I’ve started but I still haven’t told anyone. But recently my sister had the same experience, losing her IVF pregnancy a few months after me. (Horrible coincidence.) We have talked a lot about treatment and I even recommended her a clinic and some reading. She doesn’t know about the blog. I don’t know if I want her to read my innermost thoughts – especially the stuff about family – although we do talk about it in real life. Our relationship has really improved in recent years as we’ve had these shared experiences and can empathise with each other.
I feel like I should tell her, but my automatic response was to be vague about start dates. (We have started down regulation and she did ask me if we were planning to start another cycle, and she’s kept me updated with what they are doing.) It sounds strange but there’s part of me that feels worried about being in “competition” with her – I already know that I’ll feel terrible if it works for them and not for us (though conflicting emotions, all wrapped up in sibling history… I will feel happy for them as well obviously).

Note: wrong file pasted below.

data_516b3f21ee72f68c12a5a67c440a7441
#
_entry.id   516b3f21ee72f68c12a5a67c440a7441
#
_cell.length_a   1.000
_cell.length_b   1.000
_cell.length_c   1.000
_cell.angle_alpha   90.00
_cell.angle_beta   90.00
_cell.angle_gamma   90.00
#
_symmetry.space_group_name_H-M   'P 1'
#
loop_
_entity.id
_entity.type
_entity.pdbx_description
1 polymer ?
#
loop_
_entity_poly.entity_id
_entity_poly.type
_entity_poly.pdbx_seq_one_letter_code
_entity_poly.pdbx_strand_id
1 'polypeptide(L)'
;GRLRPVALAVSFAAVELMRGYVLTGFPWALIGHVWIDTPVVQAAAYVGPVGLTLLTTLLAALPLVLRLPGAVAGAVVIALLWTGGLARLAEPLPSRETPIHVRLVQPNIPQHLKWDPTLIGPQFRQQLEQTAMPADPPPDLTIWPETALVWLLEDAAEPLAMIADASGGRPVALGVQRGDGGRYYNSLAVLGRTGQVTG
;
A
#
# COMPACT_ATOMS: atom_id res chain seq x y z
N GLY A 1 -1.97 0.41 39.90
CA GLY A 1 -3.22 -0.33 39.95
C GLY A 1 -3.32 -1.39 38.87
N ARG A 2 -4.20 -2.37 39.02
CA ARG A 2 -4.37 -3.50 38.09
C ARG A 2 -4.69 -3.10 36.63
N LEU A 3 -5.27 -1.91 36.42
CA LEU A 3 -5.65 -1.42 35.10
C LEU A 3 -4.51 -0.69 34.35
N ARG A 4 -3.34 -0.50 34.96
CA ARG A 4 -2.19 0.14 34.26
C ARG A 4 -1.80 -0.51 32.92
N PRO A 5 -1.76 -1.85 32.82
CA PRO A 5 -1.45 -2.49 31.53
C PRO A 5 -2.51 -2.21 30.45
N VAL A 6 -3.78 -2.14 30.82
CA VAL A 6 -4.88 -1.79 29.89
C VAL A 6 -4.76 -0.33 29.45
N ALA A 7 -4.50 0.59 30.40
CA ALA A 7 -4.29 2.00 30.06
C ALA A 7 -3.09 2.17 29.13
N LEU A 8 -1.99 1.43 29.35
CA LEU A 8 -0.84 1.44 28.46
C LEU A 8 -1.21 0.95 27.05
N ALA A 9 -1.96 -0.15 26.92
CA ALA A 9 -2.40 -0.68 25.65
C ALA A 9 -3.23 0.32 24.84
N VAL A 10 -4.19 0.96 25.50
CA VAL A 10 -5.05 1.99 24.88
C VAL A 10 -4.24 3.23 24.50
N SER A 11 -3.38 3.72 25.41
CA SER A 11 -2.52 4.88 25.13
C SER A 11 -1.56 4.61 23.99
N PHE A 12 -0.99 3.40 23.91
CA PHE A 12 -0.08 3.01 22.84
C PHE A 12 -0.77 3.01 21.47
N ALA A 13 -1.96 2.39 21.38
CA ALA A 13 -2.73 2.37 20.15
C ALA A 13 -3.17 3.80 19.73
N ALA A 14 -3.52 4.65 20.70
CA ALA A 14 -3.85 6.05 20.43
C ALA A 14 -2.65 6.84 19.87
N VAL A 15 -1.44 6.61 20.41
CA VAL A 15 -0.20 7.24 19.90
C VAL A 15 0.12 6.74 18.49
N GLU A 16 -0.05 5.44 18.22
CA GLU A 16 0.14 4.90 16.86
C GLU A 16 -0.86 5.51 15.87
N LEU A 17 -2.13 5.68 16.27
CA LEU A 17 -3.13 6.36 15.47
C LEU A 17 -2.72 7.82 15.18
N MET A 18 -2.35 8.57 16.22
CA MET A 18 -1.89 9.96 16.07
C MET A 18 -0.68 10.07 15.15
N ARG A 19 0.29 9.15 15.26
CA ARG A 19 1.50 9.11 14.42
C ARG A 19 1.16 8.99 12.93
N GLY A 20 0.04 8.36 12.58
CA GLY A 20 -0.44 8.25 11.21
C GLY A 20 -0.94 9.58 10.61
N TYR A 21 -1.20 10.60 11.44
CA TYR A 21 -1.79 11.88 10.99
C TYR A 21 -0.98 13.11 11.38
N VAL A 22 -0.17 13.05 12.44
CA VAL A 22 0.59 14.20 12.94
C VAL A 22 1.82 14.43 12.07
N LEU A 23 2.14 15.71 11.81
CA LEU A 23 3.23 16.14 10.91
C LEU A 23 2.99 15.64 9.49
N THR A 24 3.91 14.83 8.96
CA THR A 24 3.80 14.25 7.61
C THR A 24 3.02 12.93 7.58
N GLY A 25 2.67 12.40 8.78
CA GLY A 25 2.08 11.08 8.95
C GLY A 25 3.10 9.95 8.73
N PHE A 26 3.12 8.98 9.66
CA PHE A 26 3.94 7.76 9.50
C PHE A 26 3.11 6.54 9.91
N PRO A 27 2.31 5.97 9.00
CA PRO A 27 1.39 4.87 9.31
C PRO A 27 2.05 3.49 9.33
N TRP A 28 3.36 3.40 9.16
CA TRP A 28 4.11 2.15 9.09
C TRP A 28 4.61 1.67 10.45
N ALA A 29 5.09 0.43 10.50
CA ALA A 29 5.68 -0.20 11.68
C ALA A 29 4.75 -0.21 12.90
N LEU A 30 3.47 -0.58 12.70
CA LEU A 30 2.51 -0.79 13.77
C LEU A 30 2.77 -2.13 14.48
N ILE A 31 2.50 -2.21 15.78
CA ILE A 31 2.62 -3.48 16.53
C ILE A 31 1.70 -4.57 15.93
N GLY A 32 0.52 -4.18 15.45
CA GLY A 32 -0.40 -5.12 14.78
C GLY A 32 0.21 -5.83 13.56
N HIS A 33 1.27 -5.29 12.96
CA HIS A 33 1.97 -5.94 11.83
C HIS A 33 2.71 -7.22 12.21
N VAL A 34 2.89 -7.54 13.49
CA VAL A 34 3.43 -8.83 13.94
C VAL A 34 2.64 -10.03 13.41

I feel like I might tell her. Although I will say I don’t want her to ask about dates and things. It would be my idea of hell to have to give status updates all the time and having to give bad news. I’m already psyching myself up for the idea that it will fail even before pregnancy. Having done it once, I now know just how many hurdles there are to cross. This sounds like I’m being really negative but I promise I’m not! Just trying to manage my expectations. (I think the fact that we only hear about successes means that if we don’t have direct experience, we have an unrealistic idea of success rates.)
Who did you tell and when?